In a recent report by GSMA, the Mobile Gender Gap Report 2023, it’s predicted that 800 million women will need to adopt mobile internet to close the digital gender gap by 2030 across low and middle income countries (LMICs).
In these countries, more men have access to mobile internet than women due to various barriers. The Head of Connected Women at GSMA, Claire Sibthorpe, talks about these barriers and what needs to be done to close the digital gender gap by 2030.
“The mobile gender gap is driven by a range of social, economic and cultural factors, which result in women experiencing barriers to mobile ownership and use more acutely than men. Across low- and middle-income countries, the key barriers preventing women’s use of mobile internet are mostly affordability, literacy in digital skills, and awareness,” Claire said in an interview.
From the report, affordability of handsets is the top reported barrier to mobile internet adoption. In eight of the 12 surveyed countries, handset cost was the single most important reason preventing both male and female mobile users who are already aware of mobile internet from adopting it. Women’s lower income and autonomy over household finances mean that handsets are typically less affordable for them than men.
Literacy and digital skills remain one of the top barriers to mobile internet adoption in LMICs. Women’s lower levels of education and confidence using mobile means that they are more likely than men to report this as a barrier.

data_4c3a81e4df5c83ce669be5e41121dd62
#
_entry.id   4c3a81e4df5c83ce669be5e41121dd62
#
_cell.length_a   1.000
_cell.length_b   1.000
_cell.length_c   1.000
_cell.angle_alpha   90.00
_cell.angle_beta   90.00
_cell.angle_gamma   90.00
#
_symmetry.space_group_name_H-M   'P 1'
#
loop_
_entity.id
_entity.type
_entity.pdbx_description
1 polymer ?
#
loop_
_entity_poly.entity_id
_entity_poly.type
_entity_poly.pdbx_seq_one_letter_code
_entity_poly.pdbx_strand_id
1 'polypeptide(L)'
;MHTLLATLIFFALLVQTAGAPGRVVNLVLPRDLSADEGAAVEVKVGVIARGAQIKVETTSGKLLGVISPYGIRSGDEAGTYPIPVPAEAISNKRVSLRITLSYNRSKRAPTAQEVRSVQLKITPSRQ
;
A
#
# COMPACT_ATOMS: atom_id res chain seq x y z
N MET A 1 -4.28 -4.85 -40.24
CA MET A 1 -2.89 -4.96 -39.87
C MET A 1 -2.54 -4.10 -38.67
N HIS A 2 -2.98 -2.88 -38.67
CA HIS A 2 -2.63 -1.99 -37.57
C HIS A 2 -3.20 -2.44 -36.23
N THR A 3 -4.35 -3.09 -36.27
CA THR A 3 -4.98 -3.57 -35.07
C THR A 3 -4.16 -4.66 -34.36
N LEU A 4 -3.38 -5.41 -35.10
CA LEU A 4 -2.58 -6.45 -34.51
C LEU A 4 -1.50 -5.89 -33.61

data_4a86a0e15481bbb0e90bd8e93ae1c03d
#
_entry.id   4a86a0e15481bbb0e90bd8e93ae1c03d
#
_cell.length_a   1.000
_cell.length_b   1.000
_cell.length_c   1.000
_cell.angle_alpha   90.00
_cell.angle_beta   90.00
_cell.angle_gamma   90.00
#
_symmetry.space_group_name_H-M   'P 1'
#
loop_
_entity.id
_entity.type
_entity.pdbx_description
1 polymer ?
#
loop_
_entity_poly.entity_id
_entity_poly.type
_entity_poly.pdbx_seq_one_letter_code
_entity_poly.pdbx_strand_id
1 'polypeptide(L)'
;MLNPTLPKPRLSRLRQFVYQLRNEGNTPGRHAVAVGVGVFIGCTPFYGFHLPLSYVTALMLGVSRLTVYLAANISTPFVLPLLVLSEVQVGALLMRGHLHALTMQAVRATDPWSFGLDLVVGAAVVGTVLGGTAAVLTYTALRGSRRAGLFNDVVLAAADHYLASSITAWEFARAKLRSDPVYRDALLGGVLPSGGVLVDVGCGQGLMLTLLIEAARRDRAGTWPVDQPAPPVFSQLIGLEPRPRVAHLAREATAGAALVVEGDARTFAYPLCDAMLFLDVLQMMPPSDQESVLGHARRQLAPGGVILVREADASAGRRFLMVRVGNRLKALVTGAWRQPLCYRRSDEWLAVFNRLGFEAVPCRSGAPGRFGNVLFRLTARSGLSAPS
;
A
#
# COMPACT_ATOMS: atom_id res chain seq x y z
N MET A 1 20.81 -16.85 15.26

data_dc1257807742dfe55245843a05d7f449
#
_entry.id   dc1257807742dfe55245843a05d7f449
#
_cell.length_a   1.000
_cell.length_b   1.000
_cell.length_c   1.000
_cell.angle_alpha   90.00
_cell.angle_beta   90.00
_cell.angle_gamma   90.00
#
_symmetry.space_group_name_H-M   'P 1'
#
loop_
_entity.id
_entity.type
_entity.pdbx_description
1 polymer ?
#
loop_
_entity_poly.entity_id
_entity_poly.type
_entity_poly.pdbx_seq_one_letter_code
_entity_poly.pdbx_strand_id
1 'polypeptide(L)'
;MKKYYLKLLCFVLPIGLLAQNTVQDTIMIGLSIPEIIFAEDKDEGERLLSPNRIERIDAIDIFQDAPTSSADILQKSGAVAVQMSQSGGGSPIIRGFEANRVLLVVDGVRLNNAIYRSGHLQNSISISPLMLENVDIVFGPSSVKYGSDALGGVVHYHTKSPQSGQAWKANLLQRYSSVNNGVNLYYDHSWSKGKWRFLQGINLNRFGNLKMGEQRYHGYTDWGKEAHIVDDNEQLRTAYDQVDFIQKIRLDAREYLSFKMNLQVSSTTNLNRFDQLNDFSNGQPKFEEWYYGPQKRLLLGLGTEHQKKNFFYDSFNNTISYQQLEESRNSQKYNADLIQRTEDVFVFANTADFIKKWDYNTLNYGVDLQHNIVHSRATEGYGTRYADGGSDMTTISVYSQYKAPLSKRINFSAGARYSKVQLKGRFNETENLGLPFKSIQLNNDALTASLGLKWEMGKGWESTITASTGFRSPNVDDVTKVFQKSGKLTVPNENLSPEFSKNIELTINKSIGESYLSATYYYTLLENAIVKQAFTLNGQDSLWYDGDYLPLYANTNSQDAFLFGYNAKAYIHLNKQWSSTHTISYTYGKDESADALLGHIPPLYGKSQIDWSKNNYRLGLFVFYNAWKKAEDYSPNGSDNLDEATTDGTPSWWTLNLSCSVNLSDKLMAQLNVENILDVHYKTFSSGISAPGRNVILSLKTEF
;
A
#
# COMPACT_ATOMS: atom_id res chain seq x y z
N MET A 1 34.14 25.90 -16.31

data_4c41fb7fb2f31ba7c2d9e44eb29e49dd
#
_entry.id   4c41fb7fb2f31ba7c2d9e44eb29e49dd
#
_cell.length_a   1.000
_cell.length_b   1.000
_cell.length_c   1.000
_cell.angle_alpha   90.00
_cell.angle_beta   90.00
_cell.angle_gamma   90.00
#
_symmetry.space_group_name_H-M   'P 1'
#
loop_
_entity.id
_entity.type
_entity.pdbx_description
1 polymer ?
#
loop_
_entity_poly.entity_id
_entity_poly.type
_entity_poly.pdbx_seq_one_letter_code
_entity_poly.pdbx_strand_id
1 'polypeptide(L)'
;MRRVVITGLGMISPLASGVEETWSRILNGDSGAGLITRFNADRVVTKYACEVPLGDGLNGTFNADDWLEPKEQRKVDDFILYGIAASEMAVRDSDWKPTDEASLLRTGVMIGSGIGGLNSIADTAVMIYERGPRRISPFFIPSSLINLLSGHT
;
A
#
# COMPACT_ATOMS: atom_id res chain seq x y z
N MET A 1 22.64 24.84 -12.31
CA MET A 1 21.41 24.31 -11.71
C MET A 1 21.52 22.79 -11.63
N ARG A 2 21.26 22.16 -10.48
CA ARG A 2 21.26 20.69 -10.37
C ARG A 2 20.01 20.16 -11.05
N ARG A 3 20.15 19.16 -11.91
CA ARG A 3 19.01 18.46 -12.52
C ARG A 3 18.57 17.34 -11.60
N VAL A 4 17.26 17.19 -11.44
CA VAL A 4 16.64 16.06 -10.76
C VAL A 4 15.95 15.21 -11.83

“Understanding and addressing these barriers is essential if we are to drive digital inclusion and close the substantial and stubborn gender gaps,” Claire explains, “We must work closely with other industry players, policymakers, NGOs and the development community to overcome these challenges, to address women’s needs and the barriers they face and ensure they reap the full benefits of being connected.”
The data collected in the Mobile Gender Gap Report 2023 is a clear indication that action is essential to ensure no one is left behind in an increasingly digital world. As the rate of digital inclusion is slowing across low- and middle-income countries, more effort and focus are needed to address the gap and make sure women and their communities can access and make use of mobile technology.
There are 900 million women in low- and middle-income countries who are still not using mobile internet. Almost two-thirds of them live in South Asia and Sub-Saharan Africa. The women in these regions remain the least likely to use mobile internet compared to men, with gender gaps of 41% and 36%, respectively.
The most significant barrier preventing women from owning a handset and connecting to the internet is affordability, but literacy and digital skills are also highly ranked as key barriers in the region for women. Other barriers include safety and security concerns and lack of perceived relevance. Millions more women than men face these barriers because they are offline. Women also tend to experience these barriers more acutely due to social norms and structural inequalities, such as lower education and income.
“Across Sub-Saharan Africa and South Asia, we need greater collaboration from all stakeholders in the digital community, from governments to operators, NGOs to internet companies, to address these complex socio-economic barriers that women face to accessing and using mobile internet,” she said.